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Sunday, February 17, 2019  Spokane, Washington  Est. May 19, 1883
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A&E >  Music

Local fixture Marshall McLean debuts new, louder band

Marshall McLean and the Holy Rollers will play its first show at the Bartlett on Saturday. (Nina McLean)
Marshall McLean and the Holy Rollers will play its first show at the Bartlett on Saturday. (Nina McLean)

At any given Marshall McLean show, one of two things will usually happen.

McLean will either be onstage alone, just him and his guitar for a sweet acoustic set, or he’ll be supported by his band for a rousing, dancing-shoes-required type of show.

McLean is very aware of this division, but instead of working to make his Northwest Americana rock shows more uniform, the Spokane transplant is using his latest project – Marshall McLean and the Holy Rollers – to make the dichotomy in his music even more pronounced.

The band will play its first show on Saturday at the Bartlett.

McLean began toying with the idea of the Holy Rollers as a way to add a new element to his music while highlighting the fact that he’s always played music with a rotating crew of friends in various projects.

“I never want things to get stale,” he said during a recent interview at Vessel Coffee Roasters mere hours before the band’s first rehearsal. “I love making music with the people I’ve played with but there’s always a point where you hit it and you’re like ‘I’ve heard this song so many times.’ I didn’t get into music to do the same thing.”

Though he appreciates the power that comes from acoustic shows, McLean also likes to make noise, which is where the Holy Rollers come in.

“When there’s a show where it’s Marshall McLean and the Holy Rollers, it’s going to be a louder show,” he said. “It’s going to have a different crowd … I think this is a good way to really solidify the polarization of what I feel like my music is already doing on its own.”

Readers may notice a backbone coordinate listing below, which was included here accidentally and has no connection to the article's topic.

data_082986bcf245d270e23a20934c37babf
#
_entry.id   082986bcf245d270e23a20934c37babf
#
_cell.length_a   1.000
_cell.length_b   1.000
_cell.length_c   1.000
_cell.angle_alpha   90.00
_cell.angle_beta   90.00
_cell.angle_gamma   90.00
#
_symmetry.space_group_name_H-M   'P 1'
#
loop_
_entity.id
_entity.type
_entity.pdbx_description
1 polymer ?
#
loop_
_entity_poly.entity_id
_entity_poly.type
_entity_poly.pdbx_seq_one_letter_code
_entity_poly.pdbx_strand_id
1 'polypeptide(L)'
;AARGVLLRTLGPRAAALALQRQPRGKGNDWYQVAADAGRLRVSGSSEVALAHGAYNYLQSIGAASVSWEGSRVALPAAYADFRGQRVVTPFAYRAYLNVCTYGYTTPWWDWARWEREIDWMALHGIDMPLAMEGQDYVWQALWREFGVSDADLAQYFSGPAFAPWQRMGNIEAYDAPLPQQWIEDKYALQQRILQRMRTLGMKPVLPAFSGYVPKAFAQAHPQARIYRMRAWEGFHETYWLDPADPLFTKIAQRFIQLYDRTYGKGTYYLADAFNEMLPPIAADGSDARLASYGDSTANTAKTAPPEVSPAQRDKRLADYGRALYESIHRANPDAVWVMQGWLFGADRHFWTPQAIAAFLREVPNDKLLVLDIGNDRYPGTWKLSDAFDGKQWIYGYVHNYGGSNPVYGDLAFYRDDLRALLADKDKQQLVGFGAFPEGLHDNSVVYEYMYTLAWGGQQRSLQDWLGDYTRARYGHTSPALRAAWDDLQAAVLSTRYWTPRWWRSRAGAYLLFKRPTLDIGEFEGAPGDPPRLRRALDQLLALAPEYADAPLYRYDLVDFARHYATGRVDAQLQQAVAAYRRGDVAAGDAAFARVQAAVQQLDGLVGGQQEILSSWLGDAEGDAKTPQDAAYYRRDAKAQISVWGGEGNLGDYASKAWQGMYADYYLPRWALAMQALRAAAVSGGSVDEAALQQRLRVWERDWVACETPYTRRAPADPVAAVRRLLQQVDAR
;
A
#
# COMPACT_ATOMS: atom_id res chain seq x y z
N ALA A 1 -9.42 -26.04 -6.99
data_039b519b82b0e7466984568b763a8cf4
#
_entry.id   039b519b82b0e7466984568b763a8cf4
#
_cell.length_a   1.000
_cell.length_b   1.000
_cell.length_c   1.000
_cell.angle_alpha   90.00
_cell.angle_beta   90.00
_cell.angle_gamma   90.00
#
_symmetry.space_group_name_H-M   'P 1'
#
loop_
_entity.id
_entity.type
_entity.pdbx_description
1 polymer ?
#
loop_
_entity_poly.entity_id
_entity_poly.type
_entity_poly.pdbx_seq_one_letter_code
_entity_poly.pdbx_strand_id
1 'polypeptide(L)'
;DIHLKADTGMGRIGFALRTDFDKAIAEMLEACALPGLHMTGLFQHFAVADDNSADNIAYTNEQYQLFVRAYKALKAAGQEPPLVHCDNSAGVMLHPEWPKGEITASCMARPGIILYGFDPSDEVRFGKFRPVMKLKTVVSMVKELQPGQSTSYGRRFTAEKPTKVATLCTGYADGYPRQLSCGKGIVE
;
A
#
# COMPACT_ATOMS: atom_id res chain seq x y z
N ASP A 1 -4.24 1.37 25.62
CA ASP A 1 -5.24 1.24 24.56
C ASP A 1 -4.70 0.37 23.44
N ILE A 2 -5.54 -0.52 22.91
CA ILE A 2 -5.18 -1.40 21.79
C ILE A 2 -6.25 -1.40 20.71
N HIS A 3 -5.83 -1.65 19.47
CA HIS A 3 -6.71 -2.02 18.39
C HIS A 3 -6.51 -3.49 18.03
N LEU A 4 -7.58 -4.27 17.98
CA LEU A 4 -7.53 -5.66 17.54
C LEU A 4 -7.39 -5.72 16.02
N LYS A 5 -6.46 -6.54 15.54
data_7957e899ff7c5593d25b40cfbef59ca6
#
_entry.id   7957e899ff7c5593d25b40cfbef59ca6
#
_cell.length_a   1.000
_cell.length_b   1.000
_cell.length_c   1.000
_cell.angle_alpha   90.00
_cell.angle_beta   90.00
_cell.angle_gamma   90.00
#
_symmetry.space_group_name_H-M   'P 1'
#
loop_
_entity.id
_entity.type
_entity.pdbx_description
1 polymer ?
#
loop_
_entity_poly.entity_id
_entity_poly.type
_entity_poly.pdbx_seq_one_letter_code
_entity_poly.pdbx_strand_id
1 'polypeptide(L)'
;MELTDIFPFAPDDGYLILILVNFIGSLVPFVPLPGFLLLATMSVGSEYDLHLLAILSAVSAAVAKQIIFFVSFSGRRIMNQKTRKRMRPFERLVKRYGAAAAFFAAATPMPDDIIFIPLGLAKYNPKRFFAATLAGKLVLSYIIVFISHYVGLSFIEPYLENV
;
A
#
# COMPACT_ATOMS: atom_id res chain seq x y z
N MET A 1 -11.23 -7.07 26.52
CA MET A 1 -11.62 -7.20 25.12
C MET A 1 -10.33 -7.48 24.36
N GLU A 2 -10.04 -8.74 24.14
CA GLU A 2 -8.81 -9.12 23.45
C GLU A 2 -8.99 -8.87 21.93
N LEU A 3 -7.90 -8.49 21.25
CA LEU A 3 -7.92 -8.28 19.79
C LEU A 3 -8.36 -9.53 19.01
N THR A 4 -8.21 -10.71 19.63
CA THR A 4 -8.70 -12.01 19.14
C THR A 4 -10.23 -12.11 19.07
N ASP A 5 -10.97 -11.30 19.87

McLean isn’t too concerned about throwing listeners for a loop, because he understands he has two sets of fans.

At solo shows, he’ll inevitably be approached by fans who wished his band was with him, and at full band shows, he’ll no doubt hear from fans who wanted McLean to take the stage himself.

“Instead of trying to please both groups of fans, it’s a great way to flip it,” he said. “I’m thankful enough that I have great fans. It’s cool that I have two different avenues to go down.”

Marshall McLean and the Holy Rollers features both new and familiar faces.

Fans of the Marshall McLean Band will no doubt recognize Justin Landis on electric guitar, Jesse MacDonald on drums (Caleb Ingersoll will fill in when MacDonald can’t make a show) and Jamie Frost on pedal steel guitar.

New to the crew is Michelle Miller, playing synth and singing backup, Matt Mitchell (Folkinception) on keys and Max Harnishfeger (Cathedral Pearls, Water Monster) on bass.

“I’ve worked with Max over the years and he’s always been a good friend of mine,” McLean said. “We’ve always passed each other with different projects and wanted to be more involved so I finally reached out.”

McLean said the band’s name lends itself to the idea of a rotating lineup and sees the Holy Rollers as a way to let fans know there’s a good chance they won’t see the same show twice.

“It also allows me to try things out, to experience something that we haven’t and to feel something that we haven’t,” he said. “Sometimes you have to put a new ingredient in.”

A fixture in Spokane since moving from Montana in 2006, McLean has become a resource of sorts for others hoping to launch careers of their own.

He usually finds himself grabbing coffee and talking shop with aspiring singer-songwriters and recently participated in a Base Songwriting Workshop facilitated by Scott Ingersoll.

But McLean doesn’t consider himself to be a veteran by any means and chalks his presence in the local music scene up to persistence.

With that persistence, and the support of a community that’s always willing to lend a hand, be it through buying concert tickets or writing songs together, he’s hoping he can contribute even more to the sound of Spokane.

“I’m just getting started and there’s so much more music to be made,” he said.

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